After voting five times against constructing a fence along the Mexican-U.S. border, U.S. Rep. Sherrod Brown, the Democrat candidate for U.S. Senator from Ohio, shocked many of his supporters in the Latino community Sept. 14 by voting ‘yes’ on a vote for 700 miles of double-layered border fencing—some 35 percent of that southern border—at a projected cost of 7 billion dollars.
Republicans seized upon the moment to point out Brown’s hypocrisy. And a staff member of the re-election committee of his Republican opponent, Sen. Mike DeWine, issued a statement accusing Brown of “shameless election year pandering.”
Brown declined to be interviewed by La Prensa or to satisfactorily explain his change of heart on his vote of ‘yes’ on HR 6061, the latest reincarnation of a portion of the draconian Sensenbrenner “Berlin Wall” solution to stem immigration by Mexicans.
Instead, Brown’s office ducked the issue by saying “this legislation was one of the few opportunities to take steps to secure our borders.” and blamed it all on NAFTA, stating that “revamping NAFTA is critical to addressing immigration issues.”
Secure our borders? With what country? There have not been any reports that terrorists have crossed the Mexican-U.S. border to infiltrate and attack the United States. But they have crossed the Canadian border, eh? And the Canadian-U.S. border is twice the mileage of the Mexican-U.S. border.
Here’s where G.O.B. (Good Old-fashioned Bigotry) comes into play again. Most, but certainly not all, Canadians are white, just like the majority of U.S.-Americans. Certainly not like those Mexicans. Bigots are really good at spotting them. And they don’t even need a manual of La Migra.
So let’s play the euphemism game. Putting all the money and concentration upon protecting the border with México is not going to be a deterrent to terrorists. Instead, it is just going to keep those pesky Mexicans down where they belong—and let’s put the emphasis upon “down.”
So why won’t the right-wing zealots like Republican U.S. Congressmen Jim Sensenbrenner and Tom Tancredo just acknowledge it? No, instead we have a phony election year ploy to scare voters with the bogeyman of terrorists hiding behind every cactus and waiting for their chance to sneak out of the Mexican desert and into the U.S.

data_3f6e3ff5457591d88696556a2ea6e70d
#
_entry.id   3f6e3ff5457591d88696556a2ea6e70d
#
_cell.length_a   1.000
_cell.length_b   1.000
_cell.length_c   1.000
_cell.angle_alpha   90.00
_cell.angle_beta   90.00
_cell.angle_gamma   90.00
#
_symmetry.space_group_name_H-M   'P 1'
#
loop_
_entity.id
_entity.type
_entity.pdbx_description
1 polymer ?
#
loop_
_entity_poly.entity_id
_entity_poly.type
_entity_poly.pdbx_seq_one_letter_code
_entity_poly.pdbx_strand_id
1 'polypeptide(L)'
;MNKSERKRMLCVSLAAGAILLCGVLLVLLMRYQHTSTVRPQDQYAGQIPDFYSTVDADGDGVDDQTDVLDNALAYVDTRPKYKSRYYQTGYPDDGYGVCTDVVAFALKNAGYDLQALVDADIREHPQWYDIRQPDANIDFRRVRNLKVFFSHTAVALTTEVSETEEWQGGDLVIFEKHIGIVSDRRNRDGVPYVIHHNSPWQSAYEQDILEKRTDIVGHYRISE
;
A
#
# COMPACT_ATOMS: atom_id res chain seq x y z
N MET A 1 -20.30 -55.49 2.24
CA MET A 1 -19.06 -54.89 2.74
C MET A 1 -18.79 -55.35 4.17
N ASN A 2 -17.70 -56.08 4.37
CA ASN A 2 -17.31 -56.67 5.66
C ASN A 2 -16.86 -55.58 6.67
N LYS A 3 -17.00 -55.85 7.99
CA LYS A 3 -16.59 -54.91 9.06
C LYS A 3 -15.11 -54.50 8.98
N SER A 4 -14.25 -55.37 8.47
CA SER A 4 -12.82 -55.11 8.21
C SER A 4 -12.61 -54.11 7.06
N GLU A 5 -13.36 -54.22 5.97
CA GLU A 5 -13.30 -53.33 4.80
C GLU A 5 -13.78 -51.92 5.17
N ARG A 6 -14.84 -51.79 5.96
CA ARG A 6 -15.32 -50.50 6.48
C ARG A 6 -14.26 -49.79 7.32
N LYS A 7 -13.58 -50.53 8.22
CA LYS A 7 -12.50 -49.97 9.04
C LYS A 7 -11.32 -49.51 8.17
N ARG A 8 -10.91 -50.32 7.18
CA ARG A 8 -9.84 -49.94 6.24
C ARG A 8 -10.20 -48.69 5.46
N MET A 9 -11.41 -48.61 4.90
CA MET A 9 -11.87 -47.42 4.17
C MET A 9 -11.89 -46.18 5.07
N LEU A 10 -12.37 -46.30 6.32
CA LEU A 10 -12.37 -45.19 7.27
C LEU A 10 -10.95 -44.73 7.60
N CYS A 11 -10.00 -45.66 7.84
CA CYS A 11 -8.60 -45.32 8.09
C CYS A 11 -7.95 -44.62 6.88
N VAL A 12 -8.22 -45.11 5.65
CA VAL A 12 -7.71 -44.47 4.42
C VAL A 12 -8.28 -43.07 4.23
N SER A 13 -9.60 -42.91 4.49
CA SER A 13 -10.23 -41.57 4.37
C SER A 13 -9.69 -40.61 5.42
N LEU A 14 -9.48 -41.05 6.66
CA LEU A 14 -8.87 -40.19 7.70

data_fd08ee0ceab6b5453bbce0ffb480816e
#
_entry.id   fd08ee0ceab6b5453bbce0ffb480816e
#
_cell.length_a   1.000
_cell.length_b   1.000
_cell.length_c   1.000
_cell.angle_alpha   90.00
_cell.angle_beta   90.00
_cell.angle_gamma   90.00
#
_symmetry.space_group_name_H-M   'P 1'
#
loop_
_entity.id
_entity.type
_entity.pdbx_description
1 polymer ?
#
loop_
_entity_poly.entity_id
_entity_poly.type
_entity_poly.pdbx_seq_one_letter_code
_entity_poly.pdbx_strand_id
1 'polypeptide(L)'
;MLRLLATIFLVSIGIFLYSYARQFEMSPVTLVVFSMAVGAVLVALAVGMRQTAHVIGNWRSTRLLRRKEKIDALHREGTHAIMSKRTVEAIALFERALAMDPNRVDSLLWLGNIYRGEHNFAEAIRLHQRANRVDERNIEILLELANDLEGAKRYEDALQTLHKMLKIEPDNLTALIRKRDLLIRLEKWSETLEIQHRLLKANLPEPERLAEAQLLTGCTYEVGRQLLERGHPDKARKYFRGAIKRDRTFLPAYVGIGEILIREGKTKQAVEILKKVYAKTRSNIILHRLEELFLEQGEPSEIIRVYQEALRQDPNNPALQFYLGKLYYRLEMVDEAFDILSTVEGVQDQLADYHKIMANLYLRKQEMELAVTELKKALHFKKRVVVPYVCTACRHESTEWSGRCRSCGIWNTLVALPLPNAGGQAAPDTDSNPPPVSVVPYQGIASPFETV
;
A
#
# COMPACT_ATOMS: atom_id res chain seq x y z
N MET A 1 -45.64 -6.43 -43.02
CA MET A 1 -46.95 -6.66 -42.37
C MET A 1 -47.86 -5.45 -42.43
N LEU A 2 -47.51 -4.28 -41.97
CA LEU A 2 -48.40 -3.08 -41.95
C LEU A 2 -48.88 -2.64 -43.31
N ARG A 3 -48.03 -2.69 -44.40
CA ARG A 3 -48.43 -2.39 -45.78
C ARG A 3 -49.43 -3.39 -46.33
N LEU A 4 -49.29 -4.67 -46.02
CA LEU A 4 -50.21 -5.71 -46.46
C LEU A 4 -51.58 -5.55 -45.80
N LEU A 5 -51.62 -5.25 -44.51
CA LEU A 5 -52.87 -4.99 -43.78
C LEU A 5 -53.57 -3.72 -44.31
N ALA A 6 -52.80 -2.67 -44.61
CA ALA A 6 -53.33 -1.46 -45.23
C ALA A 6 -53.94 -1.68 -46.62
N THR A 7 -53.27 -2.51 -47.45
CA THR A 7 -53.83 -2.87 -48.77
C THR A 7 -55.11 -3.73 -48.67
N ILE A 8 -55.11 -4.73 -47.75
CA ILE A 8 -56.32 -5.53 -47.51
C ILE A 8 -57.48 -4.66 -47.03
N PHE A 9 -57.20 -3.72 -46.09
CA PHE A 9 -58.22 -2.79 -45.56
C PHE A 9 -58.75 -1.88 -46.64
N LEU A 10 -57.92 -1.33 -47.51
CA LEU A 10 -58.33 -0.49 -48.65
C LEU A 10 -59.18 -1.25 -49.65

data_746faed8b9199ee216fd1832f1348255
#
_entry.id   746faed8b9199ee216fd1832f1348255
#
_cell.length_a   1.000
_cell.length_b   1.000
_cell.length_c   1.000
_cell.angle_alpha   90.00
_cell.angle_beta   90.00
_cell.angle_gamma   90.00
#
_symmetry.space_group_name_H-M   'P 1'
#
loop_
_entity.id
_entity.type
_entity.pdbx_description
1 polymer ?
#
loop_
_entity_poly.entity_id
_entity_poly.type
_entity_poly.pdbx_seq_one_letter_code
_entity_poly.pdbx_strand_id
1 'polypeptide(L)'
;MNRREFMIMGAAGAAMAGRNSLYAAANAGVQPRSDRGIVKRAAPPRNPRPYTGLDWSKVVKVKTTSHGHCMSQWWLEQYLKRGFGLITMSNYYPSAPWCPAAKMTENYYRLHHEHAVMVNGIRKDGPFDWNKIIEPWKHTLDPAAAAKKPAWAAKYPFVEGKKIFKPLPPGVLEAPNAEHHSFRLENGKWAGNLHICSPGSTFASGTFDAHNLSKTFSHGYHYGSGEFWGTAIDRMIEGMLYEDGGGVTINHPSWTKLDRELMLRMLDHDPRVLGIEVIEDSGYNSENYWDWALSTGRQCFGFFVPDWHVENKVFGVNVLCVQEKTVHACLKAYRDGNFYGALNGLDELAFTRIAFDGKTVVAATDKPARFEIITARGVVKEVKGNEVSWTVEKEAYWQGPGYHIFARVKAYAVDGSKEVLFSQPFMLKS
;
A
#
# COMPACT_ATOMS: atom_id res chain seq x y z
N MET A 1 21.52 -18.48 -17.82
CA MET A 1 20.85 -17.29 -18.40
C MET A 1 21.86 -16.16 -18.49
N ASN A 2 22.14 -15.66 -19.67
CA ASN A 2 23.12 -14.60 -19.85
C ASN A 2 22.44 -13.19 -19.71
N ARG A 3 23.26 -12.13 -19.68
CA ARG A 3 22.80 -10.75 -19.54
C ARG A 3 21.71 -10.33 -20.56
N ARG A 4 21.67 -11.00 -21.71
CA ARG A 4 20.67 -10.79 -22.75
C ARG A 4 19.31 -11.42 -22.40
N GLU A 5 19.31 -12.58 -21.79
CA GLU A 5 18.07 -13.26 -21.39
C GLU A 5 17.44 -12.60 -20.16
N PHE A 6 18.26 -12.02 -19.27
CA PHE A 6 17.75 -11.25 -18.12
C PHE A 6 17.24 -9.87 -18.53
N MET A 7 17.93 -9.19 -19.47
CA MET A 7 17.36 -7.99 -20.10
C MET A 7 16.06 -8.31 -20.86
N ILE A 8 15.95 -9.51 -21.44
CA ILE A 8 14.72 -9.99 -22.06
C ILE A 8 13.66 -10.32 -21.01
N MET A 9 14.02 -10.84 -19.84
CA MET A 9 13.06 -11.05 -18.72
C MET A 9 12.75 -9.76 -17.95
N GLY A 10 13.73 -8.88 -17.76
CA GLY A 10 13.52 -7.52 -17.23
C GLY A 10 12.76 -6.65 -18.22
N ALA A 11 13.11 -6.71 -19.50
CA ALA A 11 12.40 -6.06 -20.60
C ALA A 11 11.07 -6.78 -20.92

A similar ploy, in the form of gay-bashing, was successful, after all, in the 2004 elections.
Adolph Hitler ran for Chancellor of Germany on a program that hardly disguised his hatred and scapegoating of the Jews. And he won the election. So why can’t the NANs (Native American Nazis) like Sensenbrenner and Tancredo just admit they hate those damn Mexicans? They’ll get re-elected and the country won’t have to go through a fake debate on securing its borders.
But then Dick Cheney’s Halliburton and Boeing wouldn’t be getting all those lucrative border security contracts, would they?
And don’t forget, the United States has already upset three major oil producers—Iran, Iraq, and Venezuela. Why not add México to the list.
Now let’s get back to the disappointment of Sherrod Brown. Did his attempt to reach out to Democratic conservatives and Republicans by saying “Hey look, I really think just like you guys” get him points with Republican conservatives?
Any one who has street smarts could have told him the answer.
Congressman Brown must feel a lot like Rodney Dangerfield. He just can’t get any respect from the Right—especially when Brown followed up his pro-fence building vote by voting against the so-called Federal Election Integrity Act of 2006. That’s a fancy patriotic name for another thinly disguised anti-immigrant bill that requires a photo ID and proof of citizenship for a person to be eligible to vote. I mean, who wants to say they’re against integrity in federal elections? But this is all about integrity.
The Republicans jumped all over Brown for that vote. Actually, they never really recognized Brown's vote to build walls on the border as anything but what it was—a politically motivated flip flop designed to get him votes from voters who might only be impressed if Brown showed up at rallies with an honor guard of Storm Troopers.
Senator Mike DeWine has greatly moderated his stance and now votes his conscience more often than he does the party line. Case in point? His support for the Kennedy-McCain compromise on immigration reform earlier this year. But with several key votes on immigration possible this week—at least according to Senate Majority Leader Bill Frist—it will be interesting to see where he votes.
Meanwhile, the statement by Breann González of the DeWine campaign still sums up Brown's flip flop accurately. It was “shameless election year pandering.” And look up the definition of pandering in your dictionary if you still have any doubts.
How strange that it would remind this commentator of U.S. Rep. Ted Strickland’s vote to support the original Sensenbrenner bill in the House (Dec. 16, 2005, HB 4437)—and his inability to fully explain his actions to Latino voters despite several public apologies for that vote. But don’t think it hasn’t left lingering doubts, especially in light of his declining to vote on HB 6061.
U.S. Representative Marcy Kaptur’s Sept. 14 vote of “present” during the roll call on HB 6061 is another cop-out. But again the question is why? For Marcy, not to have voted on this issue also shocked many of her supporters in the Latino community.
In Ohio, only Stephanie Jones and Dennis Kucinich voted against HB 6061. In Michigan, we can thank Representatives John Conyers, John Dingell, Carolyn Kilpatrick, and Sander Levin for being consistent on civil rights and immigration reform, when they voted “No” on HB 6061.
But in all fairness to Marcy and Sherrod, NAFTA is a major reason for the necessity of immigration reform and as exemplified in the Kennedy-McCain Senate bill, which Republicans have successfully scuttled in this important election year.